GERD is the word: What is gastroesophageal reflux disease?

GERD indigestion acid reflux

By Richard Benetti, M.D.
Preventive Medicine, Hypertension, and Diabetes Management in Malden and Stoneham, MA

GERD indigestion acid reflux

If you frequently suffer from heartburn, it can be a symptom of gastroesophageal reflux disease (GERD).

Uh-oh — you knew you shouldn’t have eaten that extra-spicy burrito, but you just couldn’t resist. And now you’re paying for it. Your chest hurts, and your throat is burning and raw. It looks like it’s going to be a long night.

Nearly everyone has heartburn at some point in his or her life, and it’s often treatable with antacids or by avoiding certain foods. But if you frequently suffer from heartburn, it can be a symptom of gastroesophageal reflux disease (GERD).

GERD is more serious than the occasional twinge of pain after a spicy meal. If it’s not treated, GERD eventually can lead to serious complications — including cancer. That’s why it’s important to get your GERD under control before it becomes something more dangerous.

What is heartburn, and what is GERD?

Normally when you eat, your food travels from your mouth through your esophagus and down to your stomach. This is supposed to be a one-way trip, but sometimes your stomach contents go back up into your esophagus.

Your stomach contains a powerful acid known as gastric acid to help it break down the food you eat into the nutrients your body needs. You have a muscle called the lower esophageal sphincter that’s supposed to keep your esophagus closed after food passes through to the stomach. If the muscle doesn’t close tightly enough, gastric acid can go back into your throat. This process is called acid reflux.

Your stomach cells can withstand this acid — but the cells of your esophagus can’t. When you have heartburn, you’re actually feeling the stomach acid burn the lining of your esophagus. That’s when you feel the pain of heartburn.

Having heartburn once in a while is fairly common. But if you have symptoms two or more times per week, you could have GERD. Some people can have GERD without noticeable heartburn symptoms. Instead, they have other symptoms associated with GERD, such as a chronic cough, wheezing, or a sore throat from frequent damage to the esophagus from exposure to gastric acid.

How can I relieve GERD symptoms?

Lifestyle modification is a big factor in relieving and preventing GERD symptoms. The main lifestyle modification I recommend to patients with GERD is to lose excess weight. GERD is especially common among people who are overweight or obese. Multiple scientific studies have confirmed that weight loss is probably the most effective way patients can reduce or eliminate their GERD symptoms.

I also work with patients to find their triggers — the things they eat or drink that set off their heartburn. This process is person-specific, meaning that one person’s triggers may be very different from another person’s.

In general, I recommend that patients with GERD avoid:

  • Acidic foods, like tomato sauce and orange juice
  • Alcohol, tobacco, and peppermint (these relax the lower esophageal sphincter)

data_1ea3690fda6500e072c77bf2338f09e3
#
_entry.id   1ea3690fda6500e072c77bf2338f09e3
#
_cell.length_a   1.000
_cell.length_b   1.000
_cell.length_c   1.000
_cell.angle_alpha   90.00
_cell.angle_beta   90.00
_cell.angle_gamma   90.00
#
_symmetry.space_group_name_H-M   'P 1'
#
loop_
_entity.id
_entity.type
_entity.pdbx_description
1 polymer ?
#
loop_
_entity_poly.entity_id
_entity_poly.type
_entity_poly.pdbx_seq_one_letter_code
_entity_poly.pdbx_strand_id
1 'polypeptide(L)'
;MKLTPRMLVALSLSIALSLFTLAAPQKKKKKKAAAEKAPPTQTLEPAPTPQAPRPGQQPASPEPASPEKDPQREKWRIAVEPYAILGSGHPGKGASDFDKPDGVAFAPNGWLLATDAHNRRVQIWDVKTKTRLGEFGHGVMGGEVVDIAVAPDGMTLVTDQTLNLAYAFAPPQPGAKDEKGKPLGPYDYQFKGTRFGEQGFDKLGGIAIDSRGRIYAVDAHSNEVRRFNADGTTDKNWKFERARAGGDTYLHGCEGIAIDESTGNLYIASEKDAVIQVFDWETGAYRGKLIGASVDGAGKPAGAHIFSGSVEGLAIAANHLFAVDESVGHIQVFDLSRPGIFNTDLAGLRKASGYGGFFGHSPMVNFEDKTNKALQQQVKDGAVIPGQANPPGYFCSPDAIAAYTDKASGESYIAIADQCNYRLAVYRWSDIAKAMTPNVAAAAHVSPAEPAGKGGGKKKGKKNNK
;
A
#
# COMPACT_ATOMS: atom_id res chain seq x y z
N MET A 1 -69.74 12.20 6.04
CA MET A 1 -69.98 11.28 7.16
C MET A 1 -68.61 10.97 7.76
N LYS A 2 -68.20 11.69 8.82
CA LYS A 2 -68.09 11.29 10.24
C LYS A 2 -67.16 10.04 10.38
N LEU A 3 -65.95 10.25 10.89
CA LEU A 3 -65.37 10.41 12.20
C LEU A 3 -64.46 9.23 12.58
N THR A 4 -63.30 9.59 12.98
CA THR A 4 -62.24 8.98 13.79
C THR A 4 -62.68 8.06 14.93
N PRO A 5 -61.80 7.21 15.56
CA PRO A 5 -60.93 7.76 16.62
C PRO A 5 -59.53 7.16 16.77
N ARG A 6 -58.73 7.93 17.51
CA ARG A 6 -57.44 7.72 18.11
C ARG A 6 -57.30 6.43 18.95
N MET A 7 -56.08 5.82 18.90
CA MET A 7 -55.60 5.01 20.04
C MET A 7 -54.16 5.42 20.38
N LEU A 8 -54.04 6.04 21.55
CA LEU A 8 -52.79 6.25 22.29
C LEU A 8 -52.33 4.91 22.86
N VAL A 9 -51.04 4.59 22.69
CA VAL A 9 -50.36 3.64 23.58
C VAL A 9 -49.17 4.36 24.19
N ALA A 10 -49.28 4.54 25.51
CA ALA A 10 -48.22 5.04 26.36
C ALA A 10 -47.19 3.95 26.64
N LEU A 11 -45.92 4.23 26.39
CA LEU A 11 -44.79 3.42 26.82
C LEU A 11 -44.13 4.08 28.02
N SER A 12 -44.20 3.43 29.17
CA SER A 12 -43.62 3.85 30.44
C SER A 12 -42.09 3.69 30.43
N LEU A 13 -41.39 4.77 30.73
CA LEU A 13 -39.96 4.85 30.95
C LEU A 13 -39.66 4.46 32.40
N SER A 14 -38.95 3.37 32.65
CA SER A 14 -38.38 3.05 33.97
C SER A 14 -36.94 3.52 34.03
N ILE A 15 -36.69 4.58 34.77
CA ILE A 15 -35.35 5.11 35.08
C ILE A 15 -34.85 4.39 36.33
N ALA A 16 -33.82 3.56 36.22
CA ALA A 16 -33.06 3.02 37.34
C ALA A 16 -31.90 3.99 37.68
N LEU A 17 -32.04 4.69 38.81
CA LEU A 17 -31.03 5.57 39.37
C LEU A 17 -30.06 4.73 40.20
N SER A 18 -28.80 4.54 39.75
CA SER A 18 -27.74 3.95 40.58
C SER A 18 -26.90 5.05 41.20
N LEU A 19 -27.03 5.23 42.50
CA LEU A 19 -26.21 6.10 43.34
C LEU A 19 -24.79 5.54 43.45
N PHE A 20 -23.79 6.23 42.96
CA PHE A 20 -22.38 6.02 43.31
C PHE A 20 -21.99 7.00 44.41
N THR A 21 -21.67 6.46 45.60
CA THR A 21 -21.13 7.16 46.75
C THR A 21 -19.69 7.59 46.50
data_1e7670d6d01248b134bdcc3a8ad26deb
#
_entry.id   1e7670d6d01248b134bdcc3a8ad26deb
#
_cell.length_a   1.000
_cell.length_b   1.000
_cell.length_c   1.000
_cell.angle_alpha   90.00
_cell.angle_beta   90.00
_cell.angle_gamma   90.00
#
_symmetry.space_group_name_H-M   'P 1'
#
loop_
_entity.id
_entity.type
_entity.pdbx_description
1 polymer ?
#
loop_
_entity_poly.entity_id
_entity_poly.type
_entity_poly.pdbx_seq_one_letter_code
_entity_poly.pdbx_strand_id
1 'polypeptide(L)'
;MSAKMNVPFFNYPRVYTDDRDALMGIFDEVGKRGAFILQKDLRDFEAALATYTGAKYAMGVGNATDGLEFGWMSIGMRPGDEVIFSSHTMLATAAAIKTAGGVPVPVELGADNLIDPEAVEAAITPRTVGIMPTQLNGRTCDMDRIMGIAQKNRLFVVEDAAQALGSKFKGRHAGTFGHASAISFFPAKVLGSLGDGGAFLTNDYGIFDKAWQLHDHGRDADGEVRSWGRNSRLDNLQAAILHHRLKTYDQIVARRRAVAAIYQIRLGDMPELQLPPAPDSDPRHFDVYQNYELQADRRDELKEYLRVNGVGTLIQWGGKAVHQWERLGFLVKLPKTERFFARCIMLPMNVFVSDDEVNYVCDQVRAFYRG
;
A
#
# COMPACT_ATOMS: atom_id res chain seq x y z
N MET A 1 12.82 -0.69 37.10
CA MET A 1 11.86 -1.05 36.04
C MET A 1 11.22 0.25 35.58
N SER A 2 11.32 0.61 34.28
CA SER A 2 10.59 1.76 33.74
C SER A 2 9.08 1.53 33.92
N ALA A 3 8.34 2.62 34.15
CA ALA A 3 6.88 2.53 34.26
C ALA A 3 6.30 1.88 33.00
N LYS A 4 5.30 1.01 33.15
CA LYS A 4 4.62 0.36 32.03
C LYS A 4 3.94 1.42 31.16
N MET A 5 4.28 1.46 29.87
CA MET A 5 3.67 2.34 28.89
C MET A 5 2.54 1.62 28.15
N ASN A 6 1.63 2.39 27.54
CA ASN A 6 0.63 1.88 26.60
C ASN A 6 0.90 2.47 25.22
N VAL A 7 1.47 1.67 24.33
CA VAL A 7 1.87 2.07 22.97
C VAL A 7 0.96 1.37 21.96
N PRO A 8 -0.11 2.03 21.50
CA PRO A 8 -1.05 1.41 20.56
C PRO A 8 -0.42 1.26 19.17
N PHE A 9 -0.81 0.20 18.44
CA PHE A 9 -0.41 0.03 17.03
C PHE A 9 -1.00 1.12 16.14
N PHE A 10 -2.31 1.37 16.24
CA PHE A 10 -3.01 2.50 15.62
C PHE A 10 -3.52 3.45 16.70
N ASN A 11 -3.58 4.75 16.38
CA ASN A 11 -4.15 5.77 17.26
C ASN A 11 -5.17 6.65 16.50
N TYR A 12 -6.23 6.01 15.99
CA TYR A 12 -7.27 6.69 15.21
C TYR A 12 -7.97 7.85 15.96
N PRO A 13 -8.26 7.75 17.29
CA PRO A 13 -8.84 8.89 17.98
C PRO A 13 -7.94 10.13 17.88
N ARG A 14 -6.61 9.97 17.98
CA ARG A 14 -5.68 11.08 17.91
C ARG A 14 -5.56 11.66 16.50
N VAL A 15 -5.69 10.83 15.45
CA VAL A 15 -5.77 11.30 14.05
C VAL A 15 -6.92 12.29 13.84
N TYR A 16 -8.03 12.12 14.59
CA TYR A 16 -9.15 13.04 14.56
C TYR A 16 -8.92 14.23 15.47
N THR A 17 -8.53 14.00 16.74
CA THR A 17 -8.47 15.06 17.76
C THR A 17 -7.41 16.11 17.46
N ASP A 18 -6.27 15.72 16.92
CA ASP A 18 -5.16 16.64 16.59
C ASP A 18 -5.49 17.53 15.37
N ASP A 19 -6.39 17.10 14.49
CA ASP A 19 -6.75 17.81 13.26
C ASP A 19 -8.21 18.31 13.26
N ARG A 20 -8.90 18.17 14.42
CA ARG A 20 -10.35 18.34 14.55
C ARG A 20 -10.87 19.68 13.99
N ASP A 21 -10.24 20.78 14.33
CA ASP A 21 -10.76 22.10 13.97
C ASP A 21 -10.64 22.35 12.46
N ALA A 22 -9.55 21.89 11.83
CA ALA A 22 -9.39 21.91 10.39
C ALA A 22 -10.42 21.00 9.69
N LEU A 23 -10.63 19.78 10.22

• Caffeine (it’s very acidic and also relaxes the lower esophageal sphincter)
  • Carbonated drinks, like soda
  • Spicy foods

For some of my patients with wheezing, coughing, sore throat, and other symptoms caused by GERD, I recommend they elevate the heads of their beds about six or eight inches to reduce the chance of reflux while they’re asleep. You can use concrete blocks from your local home-improvement store to do this.

Who gets GERD?

GERD is a prevalent problem nationwide. One study noted that GERD affects about 20 percent of the U.S. population.

GERD affects patients of all ages, from babies to older adults and everyone in between. In fact, infants are at higher risk for GERD than adults because their lower esophageal sphincters often aren’t as strong or well-developed. Another study pointed out that two-thirds of 4-month-old infants have symptoms of GERD.

Personally, I probably see more men than women with GERD in my practice. Men are more likely to be overweight, as noted in this study conducted by the Centers for Disease Control and Prevention and the National Health Interview Survey. Men also tend to eat more unhealthy diets than women, and they tend to drink more alcohol and coffee.

What happens if I don’t treat my GERD?

Maybe you’re OK with chewing a bunch of antacids after every meal. Maybe you don’t have a problem with waking up with heartburn night after night. Even so, you still should talk to your doctor about your symptoms and a treatment plan — GERD can lead to much more serious problems if it’s not treated.

One such problem is esophagitis, or an inflammation or irritation of the esophagus from repeated exposure to gastric acid. Esophagitis can lead to pain or discomfort when you swallow (odynophagia) or food and liquids actually getting stuck in your throat (dysphagia).

In some cases, your esophageal cells may morph over time into cells similar to those found in your intestines. While that may sound like a good defensive move for your body, it’s actually dangerous. This morphing process can lead to a disease called Barrett’s esophagus. And anytime cells of one kind try to turn themselves into cells of another, cancer can develop — in this case, a type of cancer called esophageal adenocarcinoma. That’s why it’s so important to seek treatment for ongoing heartburn or GERD symptoms before they become worse.

You shouldn’t just learn to “toughen up” or deal with your chronic heartburn. If you have heartburn two or more times a week, talk to your doctor about GERD and a treatment plan that’s right for you.


Tags: family health, family medicine, gastroenterology, internal medicine, men's health, women's health

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